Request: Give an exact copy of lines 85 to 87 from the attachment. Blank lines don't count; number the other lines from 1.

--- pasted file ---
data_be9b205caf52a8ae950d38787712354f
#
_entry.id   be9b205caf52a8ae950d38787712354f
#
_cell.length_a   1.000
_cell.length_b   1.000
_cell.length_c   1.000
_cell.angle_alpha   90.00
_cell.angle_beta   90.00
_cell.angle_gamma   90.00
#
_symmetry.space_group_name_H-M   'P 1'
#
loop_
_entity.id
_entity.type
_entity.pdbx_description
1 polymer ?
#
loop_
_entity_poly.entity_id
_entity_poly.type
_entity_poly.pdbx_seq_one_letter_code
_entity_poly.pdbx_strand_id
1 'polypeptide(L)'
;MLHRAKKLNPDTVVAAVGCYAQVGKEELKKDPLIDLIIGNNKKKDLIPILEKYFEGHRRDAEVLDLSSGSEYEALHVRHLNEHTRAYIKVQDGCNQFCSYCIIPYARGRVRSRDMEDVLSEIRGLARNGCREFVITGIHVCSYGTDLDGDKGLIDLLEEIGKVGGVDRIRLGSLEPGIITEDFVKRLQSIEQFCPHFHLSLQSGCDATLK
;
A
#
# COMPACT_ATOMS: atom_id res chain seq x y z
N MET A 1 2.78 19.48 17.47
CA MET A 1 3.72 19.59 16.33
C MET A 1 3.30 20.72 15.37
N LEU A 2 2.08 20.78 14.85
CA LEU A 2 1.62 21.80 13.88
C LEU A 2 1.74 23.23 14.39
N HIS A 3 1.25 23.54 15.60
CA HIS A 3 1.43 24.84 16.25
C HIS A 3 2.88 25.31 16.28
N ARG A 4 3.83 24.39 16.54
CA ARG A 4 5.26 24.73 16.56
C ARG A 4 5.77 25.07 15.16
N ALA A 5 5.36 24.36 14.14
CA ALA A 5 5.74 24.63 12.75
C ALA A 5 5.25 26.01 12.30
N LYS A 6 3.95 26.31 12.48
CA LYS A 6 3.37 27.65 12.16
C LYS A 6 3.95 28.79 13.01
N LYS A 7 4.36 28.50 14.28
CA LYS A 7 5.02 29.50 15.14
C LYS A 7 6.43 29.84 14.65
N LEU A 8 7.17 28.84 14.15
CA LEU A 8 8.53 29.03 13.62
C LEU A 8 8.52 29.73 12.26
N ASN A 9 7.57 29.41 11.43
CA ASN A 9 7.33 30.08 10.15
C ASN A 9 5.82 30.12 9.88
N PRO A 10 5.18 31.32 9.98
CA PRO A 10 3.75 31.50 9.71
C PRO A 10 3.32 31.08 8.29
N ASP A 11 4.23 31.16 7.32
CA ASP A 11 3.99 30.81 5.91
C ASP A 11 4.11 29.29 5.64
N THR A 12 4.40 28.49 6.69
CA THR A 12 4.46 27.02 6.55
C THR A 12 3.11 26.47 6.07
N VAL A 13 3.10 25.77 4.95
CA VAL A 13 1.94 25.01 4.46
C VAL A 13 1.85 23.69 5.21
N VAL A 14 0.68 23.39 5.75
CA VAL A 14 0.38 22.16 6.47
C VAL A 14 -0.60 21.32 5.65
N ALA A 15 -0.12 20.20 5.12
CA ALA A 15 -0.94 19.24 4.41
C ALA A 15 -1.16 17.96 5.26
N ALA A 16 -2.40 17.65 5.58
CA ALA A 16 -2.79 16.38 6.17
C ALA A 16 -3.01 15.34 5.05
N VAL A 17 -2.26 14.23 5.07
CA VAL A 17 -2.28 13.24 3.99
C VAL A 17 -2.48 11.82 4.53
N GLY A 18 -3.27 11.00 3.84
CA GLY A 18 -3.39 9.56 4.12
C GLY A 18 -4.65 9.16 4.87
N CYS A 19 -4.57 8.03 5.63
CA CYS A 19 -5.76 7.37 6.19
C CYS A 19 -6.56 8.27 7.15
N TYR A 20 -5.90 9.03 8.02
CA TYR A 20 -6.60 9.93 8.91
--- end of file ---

N CYS A 19 -4.57 8.03 5.63
CA CYS A 19 -5.76 7.37 6.19
C CYS A 19 -6.56 8.27 7.15